Don’t Forget to Enjoy Your Parents: Alzheimer’s Or Not

October 23, 2009 at 2:08 pm 2 comments

Want to know when I miss my mom? Watching a mother and daughter cross the street arm in arm. Watching a son and father, hands in pocket, strolling down the street. There’s something about the two of them–together–just being that starts my tears to flowing. They’re good tears. Memory tears.

My mom has passed away. She was 92 years old, and during her last few years she struggled with Parkinson’s, Alzheimer’s and heart disease. Doesn’t sound like much fun, and it wasn’t, not that part, anyway.  The part about hanging out with my mom was at times, quite enjoyable. I learned that I had to separate the daughter in me from the caregiver in me. Caregiving is a role, a daughter is a state of being. It’s a relationship.

My mom was still my mom and much to my surprise, I found that I enjoyed being with her. If you had told my 20 something or 30 something self that I would ever enjoy walking extremely slow (can we say sloths move faster?) next to my mom, just for a stroll, or shopping at a Walgreen’s, or taking in a small antique store would be somehow deeply satisfying, I would have shook my head in serious doubt.

So from one daughter to another, one daughter to a son, don’t forget to enjoy your parents. Alzheimer’s or not. You can still enjoy their company. You don’t always have to go somewhere or do something, but don’t count it out.

  • Take your dad to a car show. Most guys like cars, or gun show or a baseball game. If he liked it when he was young, it’s likely he still enjoys the same past-times he used to.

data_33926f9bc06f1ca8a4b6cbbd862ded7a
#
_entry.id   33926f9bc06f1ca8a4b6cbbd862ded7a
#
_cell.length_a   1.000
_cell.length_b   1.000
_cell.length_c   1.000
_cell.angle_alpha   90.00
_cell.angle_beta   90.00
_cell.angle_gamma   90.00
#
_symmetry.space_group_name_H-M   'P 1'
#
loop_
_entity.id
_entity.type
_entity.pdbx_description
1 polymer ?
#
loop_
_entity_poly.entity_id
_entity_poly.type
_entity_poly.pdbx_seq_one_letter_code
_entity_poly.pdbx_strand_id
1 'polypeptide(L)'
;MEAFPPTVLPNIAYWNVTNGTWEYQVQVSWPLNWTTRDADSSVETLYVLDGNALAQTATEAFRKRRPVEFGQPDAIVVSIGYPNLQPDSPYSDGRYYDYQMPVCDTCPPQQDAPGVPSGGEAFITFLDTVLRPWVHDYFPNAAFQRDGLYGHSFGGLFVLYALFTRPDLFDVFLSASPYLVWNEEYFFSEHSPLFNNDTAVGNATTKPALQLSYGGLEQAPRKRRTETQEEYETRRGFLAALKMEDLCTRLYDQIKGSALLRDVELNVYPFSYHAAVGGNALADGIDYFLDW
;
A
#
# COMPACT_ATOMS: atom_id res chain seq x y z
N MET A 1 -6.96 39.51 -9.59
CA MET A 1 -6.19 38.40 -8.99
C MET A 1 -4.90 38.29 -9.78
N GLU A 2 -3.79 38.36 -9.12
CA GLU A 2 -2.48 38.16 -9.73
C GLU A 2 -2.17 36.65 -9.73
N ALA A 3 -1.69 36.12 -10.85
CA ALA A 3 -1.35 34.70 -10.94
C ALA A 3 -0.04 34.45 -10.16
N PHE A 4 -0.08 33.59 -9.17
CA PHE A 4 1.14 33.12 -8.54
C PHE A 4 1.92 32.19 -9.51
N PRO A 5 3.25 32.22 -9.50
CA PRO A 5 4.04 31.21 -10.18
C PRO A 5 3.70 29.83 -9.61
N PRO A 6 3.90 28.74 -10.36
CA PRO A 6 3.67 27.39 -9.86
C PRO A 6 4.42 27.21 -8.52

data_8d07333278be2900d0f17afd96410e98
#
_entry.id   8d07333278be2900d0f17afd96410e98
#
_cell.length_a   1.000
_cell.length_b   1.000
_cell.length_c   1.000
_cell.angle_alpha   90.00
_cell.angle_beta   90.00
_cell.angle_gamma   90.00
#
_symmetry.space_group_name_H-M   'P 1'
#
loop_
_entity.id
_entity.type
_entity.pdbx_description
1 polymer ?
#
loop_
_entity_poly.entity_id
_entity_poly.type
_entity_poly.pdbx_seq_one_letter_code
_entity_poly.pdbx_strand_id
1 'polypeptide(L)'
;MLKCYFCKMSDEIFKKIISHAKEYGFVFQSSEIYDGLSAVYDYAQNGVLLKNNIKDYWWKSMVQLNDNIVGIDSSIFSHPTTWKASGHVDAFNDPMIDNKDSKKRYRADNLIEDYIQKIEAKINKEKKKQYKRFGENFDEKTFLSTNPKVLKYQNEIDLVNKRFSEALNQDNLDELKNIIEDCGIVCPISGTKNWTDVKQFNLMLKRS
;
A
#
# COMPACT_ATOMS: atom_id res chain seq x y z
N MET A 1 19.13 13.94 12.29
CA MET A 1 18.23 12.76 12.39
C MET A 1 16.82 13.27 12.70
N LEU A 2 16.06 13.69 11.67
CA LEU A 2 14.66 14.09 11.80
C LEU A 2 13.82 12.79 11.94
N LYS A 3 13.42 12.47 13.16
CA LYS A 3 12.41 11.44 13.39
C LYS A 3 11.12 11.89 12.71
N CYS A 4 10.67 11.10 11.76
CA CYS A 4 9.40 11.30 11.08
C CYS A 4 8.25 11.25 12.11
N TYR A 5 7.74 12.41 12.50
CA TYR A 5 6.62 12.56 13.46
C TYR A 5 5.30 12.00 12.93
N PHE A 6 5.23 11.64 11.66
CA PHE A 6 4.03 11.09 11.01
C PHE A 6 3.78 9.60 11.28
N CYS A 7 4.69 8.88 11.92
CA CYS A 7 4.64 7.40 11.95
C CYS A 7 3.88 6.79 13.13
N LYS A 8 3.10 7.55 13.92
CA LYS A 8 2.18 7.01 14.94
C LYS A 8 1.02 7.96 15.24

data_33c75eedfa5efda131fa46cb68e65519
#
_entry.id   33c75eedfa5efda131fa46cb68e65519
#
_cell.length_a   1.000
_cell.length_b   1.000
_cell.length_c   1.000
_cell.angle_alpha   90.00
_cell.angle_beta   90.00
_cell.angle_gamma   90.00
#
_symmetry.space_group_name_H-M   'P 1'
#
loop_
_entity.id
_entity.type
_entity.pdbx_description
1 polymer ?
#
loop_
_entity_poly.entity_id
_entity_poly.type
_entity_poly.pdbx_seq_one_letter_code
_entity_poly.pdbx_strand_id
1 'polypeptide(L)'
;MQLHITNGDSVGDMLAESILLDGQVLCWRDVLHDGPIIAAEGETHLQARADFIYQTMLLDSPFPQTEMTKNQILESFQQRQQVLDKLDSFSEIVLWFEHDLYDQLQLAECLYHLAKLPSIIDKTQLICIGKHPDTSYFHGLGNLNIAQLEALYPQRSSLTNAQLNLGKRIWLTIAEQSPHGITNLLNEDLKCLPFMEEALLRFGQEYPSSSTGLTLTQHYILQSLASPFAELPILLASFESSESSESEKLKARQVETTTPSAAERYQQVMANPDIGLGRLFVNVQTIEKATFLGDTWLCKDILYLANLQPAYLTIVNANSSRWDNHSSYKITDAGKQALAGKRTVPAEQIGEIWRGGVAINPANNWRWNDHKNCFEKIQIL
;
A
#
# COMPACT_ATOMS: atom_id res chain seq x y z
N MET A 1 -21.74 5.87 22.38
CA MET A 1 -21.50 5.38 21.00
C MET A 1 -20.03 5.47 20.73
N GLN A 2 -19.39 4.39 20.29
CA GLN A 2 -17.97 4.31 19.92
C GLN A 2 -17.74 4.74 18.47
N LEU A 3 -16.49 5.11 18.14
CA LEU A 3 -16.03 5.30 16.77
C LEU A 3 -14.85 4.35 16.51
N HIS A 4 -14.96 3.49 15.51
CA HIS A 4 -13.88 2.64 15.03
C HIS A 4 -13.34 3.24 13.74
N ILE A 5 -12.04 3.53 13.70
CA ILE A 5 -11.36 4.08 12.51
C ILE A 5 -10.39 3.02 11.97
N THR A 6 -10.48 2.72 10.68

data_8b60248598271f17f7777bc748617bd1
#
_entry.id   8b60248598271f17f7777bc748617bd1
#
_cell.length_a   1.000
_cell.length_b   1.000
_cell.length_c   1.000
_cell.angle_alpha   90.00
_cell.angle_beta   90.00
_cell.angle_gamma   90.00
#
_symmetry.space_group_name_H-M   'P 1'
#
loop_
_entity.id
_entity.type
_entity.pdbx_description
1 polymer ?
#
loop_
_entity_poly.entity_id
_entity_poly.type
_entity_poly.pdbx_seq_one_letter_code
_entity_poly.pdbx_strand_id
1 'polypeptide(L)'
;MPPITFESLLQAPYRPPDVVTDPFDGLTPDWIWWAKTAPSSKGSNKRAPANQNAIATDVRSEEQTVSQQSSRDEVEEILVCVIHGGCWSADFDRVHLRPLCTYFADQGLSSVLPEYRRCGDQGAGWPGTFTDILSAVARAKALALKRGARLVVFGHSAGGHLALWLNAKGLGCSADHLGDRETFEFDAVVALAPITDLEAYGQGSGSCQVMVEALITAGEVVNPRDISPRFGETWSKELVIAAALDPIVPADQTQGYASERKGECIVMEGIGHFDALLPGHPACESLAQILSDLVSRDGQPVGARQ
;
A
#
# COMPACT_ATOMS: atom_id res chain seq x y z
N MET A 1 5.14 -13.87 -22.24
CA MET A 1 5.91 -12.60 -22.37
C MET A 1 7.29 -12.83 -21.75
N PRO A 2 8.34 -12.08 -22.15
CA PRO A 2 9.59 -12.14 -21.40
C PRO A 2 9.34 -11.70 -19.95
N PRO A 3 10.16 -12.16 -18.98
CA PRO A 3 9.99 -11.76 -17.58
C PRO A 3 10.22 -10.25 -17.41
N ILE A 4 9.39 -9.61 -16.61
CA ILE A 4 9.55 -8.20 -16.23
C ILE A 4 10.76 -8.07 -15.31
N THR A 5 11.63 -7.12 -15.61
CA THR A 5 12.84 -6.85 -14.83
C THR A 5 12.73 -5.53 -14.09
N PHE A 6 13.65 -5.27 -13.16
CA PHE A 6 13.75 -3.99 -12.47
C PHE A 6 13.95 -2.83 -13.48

• Take your mom to a doll store, or a doll show, or a craft show. The holidays are coming up and that’s when crafts explode. Women like Christmas items–nutcrackers, handmade ornaments. You don’t have to stay long, but getting out and enjoying the season gives the two of you something to do that doesn’t involve the medical community.  

Take clues from your parent’s past. What hobbies have they enjoyed through the years? Rekindle these pleasures. Whether you see if on their face or not, they’re probably enjoying themselves because those old memories are what’s left intact. Don’t let a dead-pan expression fool you. Many disease, such as Parkinson’s creates a “mask,” and hides their feelings. Notice how long they stay engaged, what they read for, how they watch other people and interact. That means their brain is active. They’re exercising those neurons in a natural way.

Continue to make memories with your parents. Each one is a gem in your pocket. The more you do together, enjoy each other’s company, the more you enjoy caring for them. It becomes much more of a two-way relationship. You’ll get just as much out of it–when you start enjoying your parents. Alzheimer’s or not.

Entry filed under: brain fitness, caring for parents, elder care, family caregiving. Tags: , , .

Should My Parent Continue to Live Alone? Questions to Ask Before You Rush In Learning To Trust Yourself, Caregivers Have Good Hearts

2 Comments Add your own

  • 1. carol lindsay  |  October 25, 2009 at 3:26 pm

    My dad dies of Alzheimer’s 9 years ago. Remember that you will miss them when they’re gone. My mom still lives with me and days when she makes me crazy I remind myself to enjoy her while she’s still here.

  • 2. AT  |  October 27, 2009 at 12:12 am

    It’s so tough to live in the moment, to remember to treasure the goodness. I’m so nervous that one day I’ll have regrets about how I lived this part of my life. Thanks for the reminder, and for the tips.


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This Blog

Hi, I'm Carol O'Dell. This blog will include stories and lessons I've learned while caring for my mom, and now as I speak to caregivers around the country. I hope to offer suggestions, ideas and insights that will help others.

While this blog is supported by Dakim Brain Fitness, I’m not blogging to promote the Dakim company or products. Instead, I’m writing about how caring and being cared for affects your life and your family. My hope is that this blog gives you a place to learn, reflect, gain new perspective to make it another day.

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